Ready for new challenges
County nature centers’ superintendent stepping down after 18 years

       In 1989, Donna Scheeter came to Colorado Springs as part of a one-year sabbatical from her park and recreation management instructional position at William & Mary College in Virgina. Donna Scheeter, outgoing Superintendent of Interpretation for the county’s nature centers, stands on a Bear Creek 
Center footbridge. 
Westside Pioneer photo        She never went back.
       She had no permanent job, just a passion to learn about outdoor interpretation (the art of understanding outdoor lore and explaining it to the public). She wound up volunteering at the Bear Creek Nature Center, where she took training classes and learned “as much as I could.”
       By 1992, Scheeter said in a recent interview, “I was about ready to return to college teaching when this job came up.”
       “This job” was superintendent of interpretation for County Parks' nature centers (at first just the Bear Creek facility, later Fountain Creek as well). Now, in 2007, with her recently announced retirement looming at the end of this month, Scheeter looks back happily on her decision.
       “It's been a great, great choice,” she said. “Colorado is a piece of heaven.”
       She also has a good feeling about the condition in which she is leaving the Bear Creek center, which is in its 31st year. The paid staff is experienced - staffer Todd Marts will be taking over as the Bear Creek Center supervisor - the number of programs and visitors has doubled in her 18 years, and, she said, “we have a strong volunteer program, with wonderful people who would do about anything in support of the nature centers.”
       In addition, she led the development of the nature center in Fountain and synchronized the operations of the two facilities.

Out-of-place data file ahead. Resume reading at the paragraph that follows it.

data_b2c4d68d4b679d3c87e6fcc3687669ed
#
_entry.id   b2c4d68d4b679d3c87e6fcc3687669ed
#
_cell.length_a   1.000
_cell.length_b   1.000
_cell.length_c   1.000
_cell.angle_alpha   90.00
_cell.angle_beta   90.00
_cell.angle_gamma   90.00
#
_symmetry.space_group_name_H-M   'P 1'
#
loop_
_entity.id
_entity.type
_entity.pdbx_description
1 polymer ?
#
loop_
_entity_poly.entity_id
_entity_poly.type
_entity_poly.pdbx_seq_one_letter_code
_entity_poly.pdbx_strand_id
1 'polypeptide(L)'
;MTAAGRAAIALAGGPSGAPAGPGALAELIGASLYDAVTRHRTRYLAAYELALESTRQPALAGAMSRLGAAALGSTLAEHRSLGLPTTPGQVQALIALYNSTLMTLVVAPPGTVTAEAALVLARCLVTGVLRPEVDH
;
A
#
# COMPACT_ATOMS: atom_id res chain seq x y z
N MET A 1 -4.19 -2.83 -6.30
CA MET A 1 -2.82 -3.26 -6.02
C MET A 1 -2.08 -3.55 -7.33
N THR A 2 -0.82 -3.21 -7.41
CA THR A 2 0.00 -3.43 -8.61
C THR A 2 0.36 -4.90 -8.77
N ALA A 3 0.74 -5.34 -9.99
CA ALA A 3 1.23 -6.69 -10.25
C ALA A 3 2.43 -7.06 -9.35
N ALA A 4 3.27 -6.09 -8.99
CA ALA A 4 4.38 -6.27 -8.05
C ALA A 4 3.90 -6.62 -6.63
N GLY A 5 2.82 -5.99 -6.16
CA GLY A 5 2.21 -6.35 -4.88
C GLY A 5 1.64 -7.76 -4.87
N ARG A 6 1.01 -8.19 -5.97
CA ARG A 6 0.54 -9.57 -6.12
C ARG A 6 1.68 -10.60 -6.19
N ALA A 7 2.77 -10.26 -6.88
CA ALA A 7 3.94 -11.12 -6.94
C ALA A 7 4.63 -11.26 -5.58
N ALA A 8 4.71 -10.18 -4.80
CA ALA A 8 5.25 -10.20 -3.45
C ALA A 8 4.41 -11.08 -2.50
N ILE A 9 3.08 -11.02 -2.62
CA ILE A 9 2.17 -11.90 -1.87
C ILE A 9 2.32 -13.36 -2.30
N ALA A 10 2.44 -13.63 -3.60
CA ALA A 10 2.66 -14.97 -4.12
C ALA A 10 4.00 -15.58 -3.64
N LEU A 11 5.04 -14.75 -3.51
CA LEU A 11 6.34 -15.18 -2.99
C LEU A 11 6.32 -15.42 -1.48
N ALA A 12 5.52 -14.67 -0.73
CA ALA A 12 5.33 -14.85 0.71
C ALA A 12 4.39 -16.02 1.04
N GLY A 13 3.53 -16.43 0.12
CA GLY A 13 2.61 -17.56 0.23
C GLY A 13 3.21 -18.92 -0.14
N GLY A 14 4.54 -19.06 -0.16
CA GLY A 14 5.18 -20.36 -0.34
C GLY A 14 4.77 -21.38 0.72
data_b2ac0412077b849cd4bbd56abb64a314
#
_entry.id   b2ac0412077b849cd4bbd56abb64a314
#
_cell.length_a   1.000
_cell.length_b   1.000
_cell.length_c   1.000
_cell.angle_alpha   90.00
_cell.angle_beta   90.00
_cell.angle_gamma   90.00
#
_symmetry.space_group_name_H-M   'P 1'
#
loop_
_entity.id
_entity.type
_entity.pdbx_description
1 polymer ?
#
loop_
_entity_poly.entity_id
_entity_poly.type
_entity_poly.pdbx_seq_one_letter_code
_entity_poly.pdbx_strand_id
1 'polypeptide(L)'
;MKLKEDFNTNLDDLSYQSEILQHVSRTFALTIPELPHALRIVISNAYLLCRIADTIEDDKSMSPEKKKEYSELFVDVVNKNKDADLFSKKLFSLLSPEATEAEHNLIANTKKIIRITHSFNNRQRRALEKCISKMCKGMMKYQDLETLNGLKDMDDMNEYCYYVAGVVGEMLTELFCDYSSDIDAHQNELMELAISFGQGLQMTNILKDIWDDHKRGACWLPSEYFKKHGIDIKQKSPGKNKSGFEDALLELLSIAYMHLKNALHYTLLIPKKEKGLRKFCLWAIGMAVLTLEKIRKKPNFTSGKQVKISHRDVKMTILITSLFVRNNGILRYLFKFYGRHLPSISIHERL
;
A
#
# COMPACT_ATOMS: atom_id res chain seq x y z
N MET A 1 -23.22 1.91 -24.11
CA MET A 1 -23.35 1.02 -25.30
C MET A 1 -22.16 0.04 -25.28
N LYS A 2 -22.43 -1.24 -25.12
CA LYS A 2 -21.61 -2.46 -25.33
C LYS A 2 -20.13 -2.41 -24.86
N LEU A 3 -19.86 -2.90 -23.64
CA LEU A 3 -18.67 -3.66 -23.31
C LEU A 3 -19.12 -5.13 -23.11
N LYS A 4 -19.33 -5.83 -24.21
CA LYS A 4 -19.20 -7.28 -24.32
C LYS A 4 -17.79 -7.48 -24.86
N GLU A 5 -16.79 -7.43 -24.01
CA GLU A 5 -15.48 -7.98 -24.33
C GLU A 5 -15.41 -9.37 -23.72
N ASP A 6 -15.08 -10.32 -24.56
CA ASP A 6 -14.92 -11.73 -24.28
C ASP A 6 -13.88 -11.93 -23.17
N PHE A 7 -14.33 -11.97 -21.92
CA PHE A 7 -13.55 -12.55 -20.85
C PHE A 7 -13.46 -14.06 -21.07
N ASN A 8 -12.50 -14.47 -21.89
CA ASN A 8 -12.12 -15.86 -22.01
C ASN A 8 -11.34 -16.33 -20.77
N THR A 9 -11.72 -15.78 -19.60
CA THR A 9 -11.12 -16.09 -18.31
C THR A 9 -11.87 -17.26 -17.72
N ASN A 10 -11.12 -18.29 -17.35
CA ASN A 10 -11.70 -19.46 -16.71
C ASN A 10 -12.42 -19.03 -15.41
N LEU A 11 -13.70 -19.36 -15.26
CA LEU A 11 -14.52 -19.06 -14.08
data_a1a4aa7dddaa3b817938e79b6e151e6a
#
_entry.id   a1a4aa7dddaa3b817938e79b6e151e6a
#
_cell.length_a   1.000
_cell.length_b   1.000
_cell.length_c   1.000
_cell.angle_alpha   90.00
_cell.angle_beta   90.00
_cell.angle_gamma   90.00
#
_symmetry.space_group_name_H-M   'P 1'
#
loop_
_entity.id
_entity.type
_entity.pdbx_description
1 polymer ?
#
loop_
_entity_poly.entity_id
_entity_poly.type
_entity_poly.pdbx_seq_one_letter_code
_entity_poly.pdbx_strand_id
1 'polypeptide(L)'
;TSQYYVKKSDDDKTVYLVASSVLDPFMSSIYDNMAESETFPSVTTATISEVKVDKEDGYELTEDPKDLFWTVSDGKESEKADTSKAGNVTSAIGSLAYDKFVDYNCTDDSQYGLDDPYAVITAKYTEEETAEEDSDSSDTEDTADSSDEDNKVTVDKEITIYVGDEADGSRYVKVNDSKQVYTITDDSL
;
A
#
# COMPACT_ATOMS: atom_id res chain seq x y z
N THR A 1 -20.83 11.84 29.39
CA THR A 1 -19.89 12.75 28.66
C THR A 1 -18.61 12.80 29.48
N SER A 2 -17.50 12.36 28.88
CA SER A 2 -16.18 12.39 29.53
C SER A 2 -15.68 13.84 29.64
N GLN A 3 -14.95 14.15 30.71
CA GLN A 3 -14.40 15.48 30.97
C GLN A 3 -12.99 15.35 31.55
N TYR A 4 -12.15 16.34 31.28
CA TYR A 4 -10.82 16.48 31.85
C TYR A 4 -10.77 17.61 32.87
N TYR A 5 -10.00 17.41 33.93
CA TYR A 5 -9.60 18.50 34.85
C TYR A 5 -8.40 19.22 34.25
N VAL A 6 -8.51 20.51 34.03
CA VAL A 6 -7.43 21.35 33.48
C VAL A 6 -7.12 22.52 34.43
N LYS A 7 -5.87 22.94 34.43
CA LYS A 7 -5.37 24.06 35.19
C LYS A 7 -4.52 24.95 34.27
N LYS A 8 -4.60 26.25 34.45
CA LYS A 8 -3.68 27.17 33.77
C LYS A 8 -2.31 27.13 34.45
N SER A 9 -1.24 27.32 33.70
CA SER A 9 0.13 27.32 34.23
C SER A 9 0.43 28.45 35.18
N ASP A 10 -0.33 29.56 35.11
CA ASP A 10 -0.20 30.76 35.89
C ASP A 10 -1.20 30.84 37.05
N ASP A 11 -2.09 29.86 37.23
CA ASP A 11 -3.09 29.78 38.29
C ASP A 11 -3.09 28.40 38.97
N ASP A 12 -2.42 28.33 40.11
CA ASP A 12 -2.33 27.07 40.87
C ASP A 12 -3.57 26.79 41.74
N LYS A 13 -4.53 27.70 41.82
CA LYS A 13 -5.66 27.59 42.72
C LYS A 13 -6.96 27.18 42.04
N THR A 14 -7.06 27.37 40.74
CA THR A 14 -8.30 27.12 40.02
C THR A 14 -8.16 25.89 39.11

A particularly uplifting experience was the community response after an arson fire destroyed the original Bear Creek Nature Center building in 2000. A 58 percent public vote later that year agreed to spend $400,000 in excess tax revenues - which otherwise would have been returned under the TABOR law - to build a new facility. “That was one of the top highlights in my career,” Scheeter said. “It told us the public truly supports our nature centers.”
       There was still a need for $150,000 in exhibits. Gathering donations toward that goal was the first major fund-raising effort by the county's nature center program. Now fundraising is an ongoing occupation; a recent example was the center docents finding the money to match a grant to buy educational pavilions for installation at both Bear Creek and Fountain Creek.
       Another post-fire policy change has been charging for programs. They once were free, but that's no longer an option, based on public demand and tighter budgets, she explained. Still, “we ask affordable rates,” Scheeter said. “We just need enough money to keep the center open. We don't want to be greedy.”
       So why is Scheeter leaving? Pragmatically, at age 61 with 14 years of service, she is eligible for retirement under the county's plan in which age plus job years equal 75. She also has a wish to get out more. Ironically, as head of interpretation, her administrative duties have often kept her away from the very activities that had attracted her to the field in the first place. “I haven't been out hiking on trails in the last six years,” said Scheeter, who has post-retirement plans to hike in the Grand Canyon and go birding at Padre Island. “I've been busy raising money.”
       One long-term future possibility is to become an interpretation consultant; there are possible clients in the private and public sectors. But Scheeter is keeping all options open - even to a new career. “I feel fortunate to have had two careers,” she said. “Maybe there's something else I'm going to be professionally passionate about.”

Westside Pioneer article